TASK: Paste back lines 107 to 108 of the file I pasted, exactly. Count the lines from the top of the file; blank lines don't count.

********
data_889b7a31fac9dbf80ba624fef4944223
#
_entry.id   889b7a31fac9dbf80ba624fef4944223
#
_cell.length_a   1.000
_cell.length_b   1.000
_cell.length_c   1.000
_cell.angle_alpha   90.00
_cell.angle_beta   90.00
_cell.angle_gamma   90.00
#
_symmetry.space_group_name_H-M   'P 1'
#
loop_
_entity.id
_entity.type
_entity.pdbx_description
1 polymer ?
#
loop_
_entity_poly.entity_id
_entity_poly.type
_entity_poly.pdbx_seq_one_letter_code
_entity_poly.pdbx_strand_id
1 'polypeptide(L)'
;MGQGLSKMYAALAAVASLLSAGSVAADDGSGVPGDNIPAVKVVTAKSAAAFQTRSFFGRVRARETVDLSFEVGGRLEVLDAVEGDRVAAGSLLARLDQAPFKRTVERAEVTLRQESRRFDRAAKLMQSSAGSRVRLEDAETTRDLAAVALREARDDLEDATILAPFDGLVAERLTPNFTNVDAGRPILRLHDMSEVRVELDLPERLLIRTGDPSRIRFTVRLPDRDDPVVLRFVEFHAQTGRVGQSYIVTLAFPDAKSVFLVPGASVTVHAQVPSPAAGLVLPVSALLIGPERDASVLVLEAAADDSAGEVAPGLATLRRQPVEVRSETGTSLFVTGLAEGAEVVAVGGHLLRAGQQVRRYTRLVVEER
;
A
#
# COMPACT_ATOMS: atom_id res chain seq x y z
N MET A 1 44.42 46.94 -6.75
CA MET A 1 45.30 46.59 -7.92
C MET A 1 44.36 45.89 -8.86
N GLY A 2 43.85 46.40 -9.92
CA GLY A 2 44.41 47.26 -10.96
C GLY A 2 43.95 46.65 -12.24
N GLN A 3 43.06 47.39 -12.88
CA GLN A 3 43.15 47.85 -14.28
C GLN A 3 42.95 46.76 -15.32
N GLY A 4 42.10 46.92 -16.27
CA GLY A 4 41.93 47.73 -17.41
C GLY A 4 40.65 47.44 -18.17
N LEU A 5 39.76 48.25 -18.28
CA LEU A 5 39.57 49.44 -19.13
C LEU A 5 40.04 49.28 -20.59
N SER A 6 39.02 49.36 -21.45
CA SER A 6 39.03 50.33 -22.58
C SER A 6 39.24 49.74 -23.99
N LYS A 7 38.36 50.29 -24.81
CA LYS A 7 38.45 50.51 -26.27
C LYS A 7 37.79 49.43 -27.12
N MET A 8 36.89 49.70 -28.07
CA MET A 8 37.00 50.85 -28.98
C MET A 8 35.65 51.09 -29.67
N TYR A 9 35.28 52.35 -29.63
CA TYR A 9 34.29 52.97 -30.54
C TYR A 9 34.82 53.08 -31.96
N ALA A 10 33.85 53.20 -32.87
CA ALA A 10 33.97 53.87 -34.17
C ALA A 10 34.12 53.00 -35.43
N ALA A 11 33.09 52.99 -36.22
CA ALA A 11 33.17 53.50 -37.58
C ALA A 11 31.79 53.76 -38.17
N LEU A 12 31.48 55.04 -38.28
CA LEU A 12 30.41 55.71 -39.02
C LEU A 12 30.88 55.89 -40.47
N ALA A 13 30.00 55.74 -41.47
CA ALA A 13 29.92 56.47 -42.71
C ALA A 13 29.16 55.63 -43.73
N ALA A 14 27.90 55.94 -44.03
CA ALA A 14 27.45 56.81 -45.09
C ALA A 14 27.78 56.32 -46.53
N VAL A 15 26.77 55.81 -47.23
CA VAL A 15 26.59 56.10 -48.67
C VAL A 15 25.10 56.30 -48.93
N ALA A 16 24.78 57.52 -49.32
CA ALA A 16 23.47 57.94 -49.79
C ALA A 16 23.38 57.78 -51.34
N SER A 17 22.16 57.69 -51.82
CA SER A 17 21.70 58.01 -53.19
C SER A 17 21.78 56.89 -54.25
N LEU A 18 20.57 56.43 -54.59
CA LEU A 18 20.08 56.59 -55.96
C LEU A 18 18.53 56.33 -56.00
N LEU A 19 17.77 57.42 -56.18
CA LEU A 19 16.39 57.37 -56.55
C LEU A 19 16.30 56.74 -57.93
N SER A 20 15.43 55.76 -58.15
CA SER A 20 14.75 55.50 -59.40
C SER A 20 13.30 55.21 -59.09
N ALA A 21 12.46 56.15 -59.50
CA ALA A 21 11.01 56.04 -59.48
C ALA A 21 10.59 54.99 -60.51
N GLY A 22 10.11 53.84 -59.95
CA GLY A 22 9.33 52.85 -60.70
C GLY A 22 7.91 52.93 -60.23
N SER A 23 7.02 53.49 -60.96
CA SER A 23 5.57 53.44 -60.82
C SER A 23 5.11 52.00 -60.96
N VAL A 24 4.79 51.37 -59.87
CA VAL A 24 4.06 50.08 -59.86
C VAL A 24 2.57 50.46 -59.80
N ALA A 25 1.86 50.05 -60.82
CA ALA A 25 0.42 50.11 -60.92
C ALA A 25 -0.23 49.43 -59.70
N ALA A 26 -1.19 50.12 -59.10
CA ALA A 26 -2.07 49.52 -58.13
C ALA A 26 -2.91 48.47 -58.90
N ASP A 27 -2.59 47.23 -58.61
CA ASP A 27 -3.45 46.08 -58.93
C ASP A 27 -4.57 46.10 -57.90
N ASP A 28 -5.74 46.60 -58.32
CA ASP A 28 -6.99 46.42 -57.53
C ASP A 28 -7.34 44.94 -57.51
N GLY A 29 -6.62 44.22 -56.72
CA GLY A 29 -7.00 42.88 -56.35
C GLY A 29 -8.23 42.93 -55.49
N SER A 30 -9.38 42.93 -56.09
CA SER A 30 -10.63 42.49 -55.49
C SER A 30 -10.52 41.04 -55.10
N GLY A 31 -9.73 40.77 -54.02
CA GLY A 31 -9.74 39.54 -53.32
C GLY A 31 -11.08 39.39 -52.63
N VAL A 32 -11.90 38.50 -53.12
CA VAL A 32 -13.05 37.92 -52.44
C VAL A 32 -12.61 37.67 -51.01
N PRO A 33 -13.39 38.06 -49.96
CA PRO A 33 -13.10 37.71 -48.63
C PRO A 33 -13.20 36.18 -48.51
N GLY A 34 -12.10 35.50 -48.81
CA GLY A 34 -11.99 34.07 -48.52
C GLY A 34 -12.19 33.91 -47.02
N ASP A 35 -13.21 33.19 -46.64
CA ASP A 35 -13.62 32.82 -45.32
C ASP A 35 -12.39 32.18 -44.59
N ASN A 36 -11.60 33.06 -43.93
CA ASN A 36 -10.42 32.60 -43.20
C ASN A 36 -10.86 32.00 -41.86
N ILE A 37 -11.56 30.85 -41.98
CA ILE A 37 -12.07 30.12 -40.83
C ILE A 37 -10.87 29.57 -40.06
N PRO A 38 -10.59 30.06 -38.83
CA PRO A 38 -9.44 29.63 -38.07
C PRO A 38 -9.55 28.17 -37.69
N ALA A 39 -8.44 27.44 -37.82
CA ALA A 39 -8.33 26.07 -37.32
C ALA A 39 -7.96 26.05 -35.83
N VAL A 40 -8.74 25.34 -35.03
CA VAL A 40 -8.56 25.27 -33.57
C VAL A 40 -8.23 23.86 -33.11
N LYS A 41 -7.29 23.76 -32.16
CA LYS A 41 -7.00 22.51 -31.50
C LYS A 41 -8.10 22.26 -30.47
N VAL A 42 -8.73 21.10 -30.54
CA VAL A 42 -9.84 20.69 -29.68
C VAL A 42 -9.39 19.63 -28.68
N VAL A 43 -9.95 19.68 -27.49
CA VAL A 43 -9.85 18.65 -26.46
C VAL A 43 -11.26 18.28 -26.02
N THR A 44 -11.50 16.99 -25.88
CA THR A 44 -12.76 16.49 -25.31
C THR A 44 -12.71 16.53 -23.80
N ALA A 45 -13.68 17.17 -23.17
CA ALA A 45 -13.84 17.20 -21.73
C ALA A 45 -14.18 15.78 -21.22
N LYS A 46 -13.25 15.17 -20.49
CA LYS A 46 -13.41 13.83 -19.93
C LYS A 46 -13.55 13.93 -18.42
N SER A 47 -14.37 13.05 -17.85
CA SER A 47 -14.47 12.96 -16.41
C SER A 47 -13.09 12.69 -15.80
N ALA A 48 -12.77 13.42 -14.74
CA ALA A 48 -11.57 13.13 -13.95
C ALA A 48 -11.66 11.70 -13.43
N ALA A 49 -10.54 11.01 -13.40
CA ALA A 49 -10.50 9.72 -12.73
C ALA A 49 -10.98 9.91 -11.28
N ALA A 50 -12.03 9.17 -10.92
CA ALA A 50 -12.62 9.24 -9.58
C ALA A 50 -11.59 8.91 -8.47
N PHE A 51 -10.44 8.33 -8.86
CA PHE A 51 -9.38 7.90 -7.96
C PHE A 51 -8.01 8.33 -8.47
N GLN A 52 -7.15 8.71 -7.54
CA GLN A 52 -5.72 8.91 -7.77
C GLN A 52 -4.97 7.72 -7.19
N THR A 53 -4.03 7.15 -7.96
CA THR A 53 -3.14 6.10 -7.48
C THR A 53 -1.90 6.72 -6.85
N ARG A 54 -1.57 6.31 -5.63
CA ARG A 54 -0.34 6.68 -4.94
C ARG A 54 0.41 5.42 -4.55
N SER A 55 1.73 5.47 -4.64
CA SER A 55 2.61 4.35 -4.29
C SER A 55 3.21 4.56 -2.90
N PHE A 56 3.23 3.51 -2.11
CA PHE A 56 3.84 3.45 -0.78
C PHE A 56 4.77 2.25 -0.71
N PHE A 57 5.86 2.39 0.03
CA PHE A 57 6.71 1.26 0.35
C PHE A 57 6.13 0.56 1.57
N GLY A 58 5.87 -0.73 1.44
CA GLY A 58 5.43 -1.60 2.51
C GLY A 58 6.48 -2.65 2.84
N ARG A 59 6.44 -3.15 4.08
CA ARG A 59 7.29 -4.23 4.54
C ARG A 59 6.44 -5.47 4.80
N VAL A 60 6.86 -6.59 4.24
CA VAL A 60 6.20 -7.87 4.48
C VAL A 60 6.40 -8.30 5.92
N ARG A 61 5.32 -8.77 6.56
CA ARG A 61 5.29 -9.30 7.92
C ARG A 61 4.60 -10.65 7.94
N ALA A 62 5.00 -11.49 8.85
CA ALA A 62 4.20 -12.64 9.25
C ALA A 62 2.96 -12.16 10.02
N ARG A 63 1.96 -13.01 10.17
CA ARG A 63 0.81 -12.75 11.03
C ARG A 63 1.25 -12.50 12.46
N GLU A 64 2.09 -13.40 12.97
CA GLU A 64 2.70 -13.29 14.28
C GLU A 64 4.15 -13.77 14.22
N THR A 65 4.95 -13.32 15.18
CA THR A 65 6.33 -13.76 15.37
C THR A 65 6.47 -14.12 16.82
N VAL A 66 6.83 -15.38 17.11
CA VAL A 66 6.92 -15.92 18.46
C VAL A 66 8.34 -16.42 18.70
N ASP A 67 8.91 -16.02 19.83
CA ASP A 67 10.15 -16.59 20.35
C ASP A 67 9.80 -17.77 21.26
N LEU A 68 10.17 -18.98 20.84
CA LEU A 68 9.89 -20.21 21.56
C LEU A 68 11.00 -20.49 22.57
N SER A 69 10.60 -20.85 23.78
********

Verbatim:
CA ALA A 26 -2.07 49.52 -58.13
C ALA A 26 -2.91 48.47 -58.90